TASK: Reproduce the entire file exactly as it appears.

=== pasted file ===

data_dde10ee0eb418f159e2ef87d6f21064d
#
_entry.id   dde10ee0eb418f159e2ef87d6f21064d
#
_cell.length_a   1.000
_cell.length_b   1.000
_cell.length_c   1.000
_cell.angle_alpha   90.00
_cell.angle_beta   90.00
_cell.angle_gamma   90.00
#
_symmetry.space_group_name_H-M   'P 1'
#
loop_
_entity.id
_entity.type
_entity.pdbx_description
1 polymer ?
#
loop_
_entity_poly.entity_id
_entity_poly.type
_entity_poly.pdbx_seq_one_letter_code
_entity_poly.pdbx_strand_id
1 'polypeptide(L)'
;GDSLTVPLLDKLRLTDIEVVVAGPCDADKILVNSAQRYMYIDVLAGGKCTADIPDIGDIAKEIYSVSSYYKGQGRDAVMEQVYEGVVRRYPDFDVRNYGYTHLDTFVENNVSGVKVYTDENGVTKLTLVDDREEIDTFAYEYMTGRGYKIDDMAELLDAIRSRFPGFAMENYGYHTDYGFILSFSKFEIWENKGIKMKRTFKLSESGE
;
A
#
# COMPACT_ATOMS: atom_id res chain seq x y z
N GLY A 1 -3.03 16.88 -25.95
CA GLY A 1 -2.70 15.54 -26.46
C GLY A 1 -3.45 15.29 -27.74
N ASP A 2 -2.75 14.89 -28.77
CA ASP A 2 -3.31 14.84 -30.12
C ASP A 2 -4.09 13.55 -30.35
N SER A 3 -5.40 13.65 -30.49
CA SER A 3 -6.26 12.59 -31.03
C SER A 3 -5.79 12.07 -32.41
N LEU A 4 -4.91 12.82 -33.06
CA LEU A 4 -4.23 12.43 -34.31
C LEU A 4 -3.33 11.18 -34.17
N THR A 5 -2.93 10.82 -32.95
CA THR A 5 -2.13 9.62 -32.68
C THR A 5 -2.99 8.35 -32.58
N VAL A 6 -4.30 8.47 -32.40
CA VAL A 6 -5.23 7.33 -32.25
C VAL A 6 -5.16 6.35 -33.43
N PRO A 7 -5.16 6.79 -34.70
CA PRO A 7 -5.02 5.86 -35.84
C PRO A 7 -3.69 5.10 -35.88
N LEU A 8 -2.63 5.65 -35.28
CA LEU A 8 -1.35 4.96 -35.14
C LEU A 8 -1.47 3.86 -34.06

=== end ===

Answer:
data_dde10ee0eb418f159e2ef87d6f21064d
#
_entry.id   dde10ee0eb418f159e2ef87d6f21064d
#
_cell.length_a   1.000
_cell.length_b   1.000
_cell.length_c   1.000
_cell.angle_alpha   90.00
_cell.angle_beta   90.00
_cell.angle_gamma   90.00
#
_symmetry.space_group_name_H-M   'P 1'
#
loop_
_entity.id
_entity.type
_entity.pdbx_description
1 polymer ?
#
loop_
_entity_poly.entity_id
_entity_poly.type
_entity_poly.pdbx_seq_one_letter_code
_entity_poly.pdbx_strand_id
1 'polypeptide(L)'
;GDSLTVPLLDKLRLTDIEVVVAGPCDADKILVNSAQRYMYIDVLAGGKCTADIPDIGDIAKEIYSVSSYYKGQGRDAVMEQVYEGVVRRYPDFDVRNYGYTHLDTFVENNVSGVKVYTDENGVTKLTLVDDREEIDTFAYEYMTGRGYKIDDMAELLDAIRSRFPGFAMENYGYHTDYGFILSFSKFEIWENKGIKMKRTFKLSESGE
;
A
#
# COMPACT_ATOMS: atom_id res chain seq x y z
N GLY A 1 -3.03 16.88 -25.95
CA GLY A 1 -2.70 15.54 -26.46
C GLY A 1 -3.45 15.29 -27.74
N ASP A 2 -2.75 14.89 -28.77
CA ASP A 2 -3.31 14.84 -30.12
C ASP A 2 -4.09 13.55 -30.35
N SER A 3 -5.40 13.65 -30.49
CA SER A 3 -6.26 12.59 -31.03
C SER A 3 -5.79 12.07 -32.41
N LEU A 4 -4.91 12.82 -33.06
CA LEU A 4 -4.23 12.43 -34.31
C LEU A 4 -3.33 11.18 -34.17
N THR A 5 -2.93 10.82 -32.95
CA THR A 5 -2.13 9.62 -32.68
C THR A 5 -2.99 8.35 -32.58
N VAL A 6 -4.30 8.47 -32.40
CA VAL A 6 -5.23 7.33 -32.25
C VAL A 6 -5.16 6.35 -33.43
N PRO A 7 -5.16 6.79 -34.70
CA PRO A 7 -5.02 5.86 -35.84
C PRO A 7 -3.69 5.10 -35.88
N LEU A 8 -2.63 5.65 -35.28
CA LEU A 8 -1.35 4.96 -35.14
C LEU A 8 -1.47 3.86 -34.06